It was above all the title that attracted me to this tome: Garden State. For reasons unbeknownst to me my mind associated it with Florida (quite wrongly, this is the Sunshine State) and South Africa (because of the Garden Route) yet since I wasn't too sure I googled it and learned that New Jersey was called the Garden State. Well, Corinne Silva's book is not about New Jersey but about gardens in Israel and in the Occupied Palestinian Territories. Looking at her photographs (there aren't any captions), I would have never guessed – as far as I'm concerned they could have been taken in any Southern climate.
On the other hand, a photo book (not always though) presents photos in a context. This is how Corinne Silva introduces Garden State: „Gardens are micro-landscapes, and gardening, like mapping, is a way of allocating territory. In Garden State I consider the political relationship between gardens and colonisation that has existed from the eighteenth century to the present day. Over two years, from 2011, I travelled across twenty-two Israeli settlements making photographs of public and private gardens, in order to explore the ways in which gardens and gardening may represent the Israeli State's ongoing expansionist ambitions in the historic land of Palestine.“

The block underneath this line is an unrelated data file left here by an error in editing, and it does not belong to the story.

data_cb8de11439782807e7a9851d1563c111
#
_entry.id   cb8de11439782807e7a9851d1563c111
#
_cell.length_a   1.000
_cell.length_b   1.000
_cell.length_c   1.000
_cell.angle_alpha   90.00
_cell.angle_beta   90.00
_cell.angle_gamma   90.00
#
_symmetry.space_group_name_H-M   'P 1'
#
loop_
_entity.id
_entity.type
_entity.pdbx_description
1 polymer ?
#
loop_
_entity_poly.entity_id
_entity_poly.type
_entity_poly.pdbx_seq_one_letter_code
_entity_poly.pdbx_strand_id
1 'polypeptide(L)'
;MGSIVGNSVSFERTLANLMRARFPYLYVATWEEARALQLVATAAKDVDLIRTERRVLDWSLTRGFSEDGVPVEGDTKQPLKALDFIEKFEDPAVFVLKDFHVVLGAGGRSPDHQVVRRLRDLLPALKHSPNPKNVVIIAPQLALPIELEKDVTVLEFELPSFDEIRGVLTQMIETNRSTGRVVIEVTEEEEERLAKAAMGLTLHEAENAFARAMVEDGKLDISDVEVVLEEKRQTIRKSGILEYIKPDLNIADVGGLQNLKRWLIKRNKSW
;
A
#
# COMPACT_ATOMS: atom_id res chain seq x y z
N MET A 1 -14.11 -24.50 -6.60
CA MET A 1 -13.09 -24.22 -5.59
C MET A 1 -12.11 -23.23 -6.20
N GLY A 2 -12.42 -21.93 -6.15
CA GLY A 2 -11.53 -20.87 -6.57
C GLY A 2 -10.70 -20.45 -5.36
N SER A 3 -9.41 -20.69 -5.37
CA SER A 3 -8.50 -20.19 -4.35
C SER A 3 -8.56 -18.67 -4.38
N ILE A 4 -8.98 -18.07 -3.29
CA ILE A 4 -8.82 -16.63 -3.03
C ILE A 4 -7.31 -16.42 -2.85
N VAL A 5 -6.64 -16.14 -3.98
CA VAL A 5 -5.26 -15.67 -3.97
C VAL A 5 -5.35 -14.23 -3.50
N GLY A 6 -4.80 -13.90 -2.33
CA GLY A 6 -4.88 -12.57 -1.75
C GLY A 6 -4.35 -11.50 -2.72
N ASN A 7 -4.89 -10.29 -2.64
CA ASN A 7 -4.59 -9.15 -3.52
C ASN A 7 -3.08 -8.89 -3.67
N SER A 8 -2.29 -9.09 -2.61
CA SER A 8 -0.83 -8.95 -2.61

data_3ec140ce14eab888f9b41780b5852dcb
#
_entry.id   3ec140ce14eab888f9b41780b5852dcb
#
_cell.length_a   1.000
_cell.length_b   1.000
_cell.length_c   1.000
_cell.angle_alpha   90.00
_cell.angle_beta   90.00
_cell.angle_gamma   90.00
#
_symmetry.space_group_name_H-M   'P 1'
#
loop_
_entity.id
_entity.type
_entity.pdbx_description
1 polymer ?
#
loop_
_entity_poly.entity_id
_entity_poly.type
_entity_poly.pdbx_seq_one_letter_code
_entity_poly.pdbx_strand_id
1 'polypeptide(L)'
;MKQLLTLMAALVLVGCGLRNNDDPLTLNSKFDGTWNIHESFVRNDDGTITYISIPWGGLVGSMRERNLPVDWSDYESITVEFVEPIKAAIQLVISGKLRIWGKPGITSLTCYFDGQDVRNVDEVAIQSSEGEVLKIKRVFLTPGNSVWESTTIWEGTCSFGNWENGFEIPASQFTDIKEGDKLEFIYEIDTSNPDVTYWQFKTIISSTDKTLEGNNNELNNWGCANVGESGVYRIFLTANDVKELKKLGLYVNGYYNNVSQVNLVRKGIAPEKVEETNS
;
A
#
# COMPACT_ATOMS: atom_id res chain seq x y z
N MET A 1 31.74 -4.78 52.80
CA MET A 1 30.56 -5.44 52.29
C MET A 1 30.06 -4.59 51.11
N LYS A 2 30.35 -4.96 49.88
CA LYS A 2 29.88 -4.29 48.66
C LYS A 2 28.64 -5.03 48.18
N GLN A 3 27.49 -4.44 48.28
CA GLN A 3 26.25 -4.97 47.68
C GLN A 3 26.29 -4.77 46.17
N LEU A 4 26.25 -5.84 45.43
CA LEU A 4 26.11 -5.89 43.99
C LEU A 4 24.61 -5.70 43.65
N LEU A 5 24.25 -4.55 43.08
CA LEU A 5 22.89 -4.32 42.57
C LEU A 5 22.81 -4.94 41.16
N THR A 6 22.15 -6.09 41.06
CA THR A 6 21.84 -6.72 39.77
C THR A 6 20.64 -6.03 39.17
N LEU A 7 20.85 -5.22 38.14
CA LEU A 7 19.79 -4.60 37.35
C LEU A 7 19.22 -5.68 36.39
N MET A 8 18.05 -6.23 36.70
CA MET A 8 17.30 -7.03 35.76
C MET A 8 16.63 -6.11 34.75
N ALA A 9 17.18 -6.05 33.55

Differently put, she follows a specific agenda, she wants to show what is already on her mind. And this begs the question: Does she succeed?
For more, see here